From Workgroup Manager, you will need to create a home folder. Nothing really has to go into it, but it needs to be present. My settings are as follows.
    Mac OS X Server/Share Point URL:afp://
    Path to Home Folderusername
    Full Path/Network/Servers/
    After setting this up the first time it seems to auto-populate for every other user. You’ll have to go to the Home tab, select it and Save.

  • Fail2ban Problems and Solutions

    If you use Fail2ban then you are probably aware of the fact that you must add a rule number to the ipfw deny rule for actionban in ipfw.conf. If you don’t add a rule number then there is no way for fail2ban to delete the rule after it expires. The problem lies in that you can easily set a different rule number for each filter but if the filter adds many rules within it’s ban time then when that first actionunban gets triggered all rules with the same number are removed, even if there full ban time has not transpired.
    I was looking for an elegant solution to this and finally figured out how to do it myself. What I’ve done is in the ipfw.conf file I’ve added a variable that will create a random number between 10000 and 12000 to use as the rule number.
    The code is pretty simple.

    echo $((RANDOM%2000+10000))

    There needs to be an extra % in there for it to work. I think it has something to do with python. So far it seems to be working pretty good here. While it is possible that I could get a duplicate rule number, it’s unlikely.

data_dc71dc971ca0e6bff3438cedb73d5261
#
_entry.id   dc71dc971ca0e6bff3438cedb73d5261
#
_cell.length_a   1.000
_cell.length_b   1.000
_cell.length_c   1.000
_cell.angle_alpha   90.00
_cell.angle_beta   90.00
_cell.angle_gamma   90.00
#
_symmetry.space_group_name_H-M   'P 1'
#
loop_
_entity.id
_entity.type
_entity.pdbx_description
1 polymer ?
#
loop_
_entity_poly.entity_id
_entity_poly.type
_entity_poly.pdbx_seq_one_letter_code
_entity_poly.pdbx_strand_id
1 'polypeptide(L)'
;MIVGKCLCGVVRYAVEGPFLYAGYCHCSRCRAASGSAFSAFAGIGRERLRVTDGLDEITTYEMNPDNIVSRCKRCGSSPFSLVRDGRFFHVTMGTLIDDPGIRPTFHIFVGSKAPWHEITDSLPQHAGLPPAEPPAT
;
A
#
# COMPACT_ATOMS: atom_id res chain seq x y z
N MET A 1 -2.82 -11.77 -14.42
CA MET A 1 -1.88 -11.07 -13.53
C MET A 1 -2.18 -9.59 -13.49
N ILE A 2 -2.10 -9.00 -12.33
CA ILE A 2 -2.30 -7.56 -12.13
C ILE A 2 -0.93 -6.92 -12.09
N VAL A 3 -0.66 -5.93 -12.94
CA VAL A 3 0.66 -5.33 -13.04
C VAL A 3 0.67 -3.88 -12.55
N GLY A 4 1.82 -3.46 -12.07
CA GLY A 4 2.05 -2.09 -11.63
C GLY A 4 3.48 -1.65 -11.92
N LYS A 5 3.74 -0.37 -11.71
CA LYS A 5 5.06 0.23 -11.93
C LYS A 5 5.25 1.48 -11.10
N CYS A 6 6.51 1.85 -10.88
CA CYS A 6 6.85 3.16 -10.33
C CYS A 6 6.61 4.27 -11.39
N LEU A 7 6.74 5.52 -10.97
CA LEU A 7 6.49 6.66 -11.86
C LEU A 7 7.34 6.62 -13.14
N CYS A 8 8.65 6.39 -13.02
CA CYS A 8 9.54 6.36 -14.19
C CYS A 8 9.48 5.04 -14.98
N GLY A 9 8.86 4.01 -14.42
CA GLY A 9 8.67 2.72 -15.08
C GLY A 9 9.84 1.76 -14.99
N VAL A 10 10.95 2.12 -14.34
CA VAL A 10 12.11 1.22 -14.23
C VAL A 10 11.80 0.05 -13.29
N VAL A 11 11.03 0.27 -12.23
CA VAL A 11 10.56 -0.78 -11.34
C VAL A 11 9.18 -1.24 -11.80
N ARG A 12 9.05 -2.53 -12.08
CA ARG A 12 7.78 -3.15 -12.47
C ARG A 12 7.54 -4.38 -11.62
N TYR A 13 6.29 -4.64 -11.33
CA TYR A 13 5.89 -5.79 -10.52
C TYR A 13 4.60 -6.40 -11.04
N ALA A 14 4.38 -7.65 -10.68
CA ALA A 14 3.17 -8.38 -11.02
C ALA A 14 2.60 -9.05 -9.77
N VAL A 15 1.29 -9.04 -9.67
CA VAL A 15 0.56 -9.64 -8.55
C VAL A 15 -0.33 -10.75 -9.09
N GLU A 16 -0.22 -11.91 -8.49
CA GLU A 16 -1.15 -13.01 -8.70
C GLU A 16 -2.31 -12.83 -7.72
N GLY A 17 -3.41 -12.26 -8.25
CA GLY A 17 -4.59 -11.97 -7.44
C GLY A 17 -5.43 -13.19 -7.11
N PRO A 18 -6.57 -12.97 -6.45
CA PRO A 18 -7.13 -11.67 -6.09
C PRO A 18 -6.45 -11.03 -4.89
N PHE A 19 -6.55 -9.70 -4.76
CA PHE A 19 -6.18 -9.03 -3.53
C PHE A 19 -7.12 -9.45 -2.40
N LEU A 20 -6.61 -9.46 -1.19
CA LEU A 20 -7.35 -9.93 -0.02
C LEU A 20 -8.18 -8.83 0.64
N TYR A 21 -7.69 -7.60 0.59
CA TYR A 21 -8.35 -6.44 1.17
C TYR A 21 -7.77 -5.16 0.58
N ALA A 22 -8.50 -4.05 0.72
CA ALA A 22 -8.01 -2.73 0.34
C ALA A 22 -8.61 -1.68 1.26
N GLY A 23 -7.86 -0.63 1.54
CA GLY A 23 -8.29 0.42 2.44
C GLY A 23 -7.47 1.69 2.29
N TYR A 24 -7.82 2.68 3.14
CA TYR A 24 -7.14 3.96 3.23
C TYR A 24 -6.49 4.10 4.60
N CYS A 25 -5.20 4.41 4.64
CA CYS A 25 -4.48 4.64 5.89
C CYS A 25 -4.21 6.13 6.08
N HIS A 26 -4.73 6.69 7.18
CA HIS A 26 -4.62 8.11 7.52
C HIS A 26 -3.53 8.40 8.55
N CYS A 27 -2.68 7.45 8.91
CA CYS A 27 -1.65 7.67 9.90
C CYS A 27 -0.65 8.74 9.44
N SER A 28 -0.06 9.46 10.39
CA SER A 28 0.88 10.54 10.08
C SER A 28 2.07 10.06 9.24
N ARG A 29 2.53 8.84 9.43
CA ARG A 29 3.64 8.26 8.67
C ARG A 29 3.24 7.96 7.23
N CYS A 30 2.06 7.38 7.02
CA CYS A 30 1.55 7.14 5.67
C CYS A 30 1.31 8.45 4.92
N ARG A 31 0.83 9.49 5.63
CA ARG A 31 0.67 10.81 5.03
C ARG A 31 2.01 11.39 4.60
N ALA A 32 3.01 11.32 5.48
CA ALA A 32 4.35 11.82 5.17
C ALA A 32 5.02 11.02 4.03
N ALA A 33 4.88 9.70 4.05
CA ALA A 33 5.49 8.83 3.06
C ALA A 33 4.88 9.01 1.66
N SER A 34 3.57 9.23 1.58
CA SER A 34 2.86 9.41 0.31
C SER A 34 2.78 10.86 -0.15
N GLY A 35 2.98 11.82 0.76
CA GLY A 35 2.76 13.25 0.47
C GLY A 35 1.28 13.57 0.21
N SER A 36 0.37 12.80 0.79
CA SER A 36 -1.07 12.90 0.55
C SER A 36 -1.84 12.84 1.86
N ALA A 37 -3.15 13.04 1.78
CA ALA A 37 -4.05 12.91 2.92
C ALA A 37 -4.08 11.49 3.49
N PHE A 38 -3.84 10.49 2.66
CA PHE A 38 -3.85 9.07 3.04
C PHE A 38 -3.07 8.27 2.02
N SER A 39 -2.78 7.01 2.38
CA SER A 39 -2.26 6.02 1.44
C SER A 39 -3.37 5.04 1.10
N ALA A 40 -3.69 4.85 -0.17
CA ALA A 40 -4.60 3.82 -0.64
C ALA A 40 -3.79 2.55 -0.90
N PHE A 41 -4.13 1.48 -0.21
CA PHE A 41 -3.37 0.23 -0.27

I’ve modified my installation of Fail2ban significantly; but only by adding filters, jails, etc. Here’s a bundled version of all of my modifications. Here are instructions for using my modifications. So far everything seems to be working great. I’ve had to add a few items to ignoreregex so I don’t ban people using their iPhones on 3G or at home from certain dynamic IP cable providers.
    What I’ve done is a host lookup on the IP that’s banned and if I find it’s a local ISP, like Verizon or Time Warner Cable, I add part of their host lookup to the ignoreregex list. So far it seems to be doing the trick.

  • Checking Fail2ban regex

    I’ve just stumbled across a great command in Fail2ban to check whether or not your filter will actually score a hit from your log file.
    From the command line.
    [code lang=bash]
    $ fail2ban-regex /path/to/logfile /etc/fail2ban/filter.d/myfilter.conf regex_to_ignore
    As an example.
    [code lang=bash]
    $ fail2ban-regex /var/log/secure.log /etc/fail2ban/filter.d/sshd.conf (myusername|myIPaddress)
    This seems like a great way to test whether changes to your filters are correct, rather than just waiting to see if anything shows up in fail2ban.log.

  • Server-Side Email Filtering With Sieve

    Another post for the peripheral brain.
    When I first set up my own server lo these years ago, I never really thought about email message filtering. After all, I had rules in that would send my incoming message to wherever I wanted them. Besides, I was much more concerned with eliminating spam.
    Well, that was then and spam seems under control. I was prompted to look at server-side message filtering mostly to help out my mother, who seems determined to have every single store, travel and other consumer site that will happily take your email address and send you messages daily — or more often, have a more controllable experience on her iPhone. When we originally set up her iPhone she told me she didn’t want to use it for email. Silly me, I listened and set her up with a POP account. Well now she wants email. What’s a good son to do. 馃槈
    I changed her POP account to IMAP, copied over all her messages to her new IMAP folders and thought I’d need to solve her impending problem of 100 or so messages every other day choking her inbox.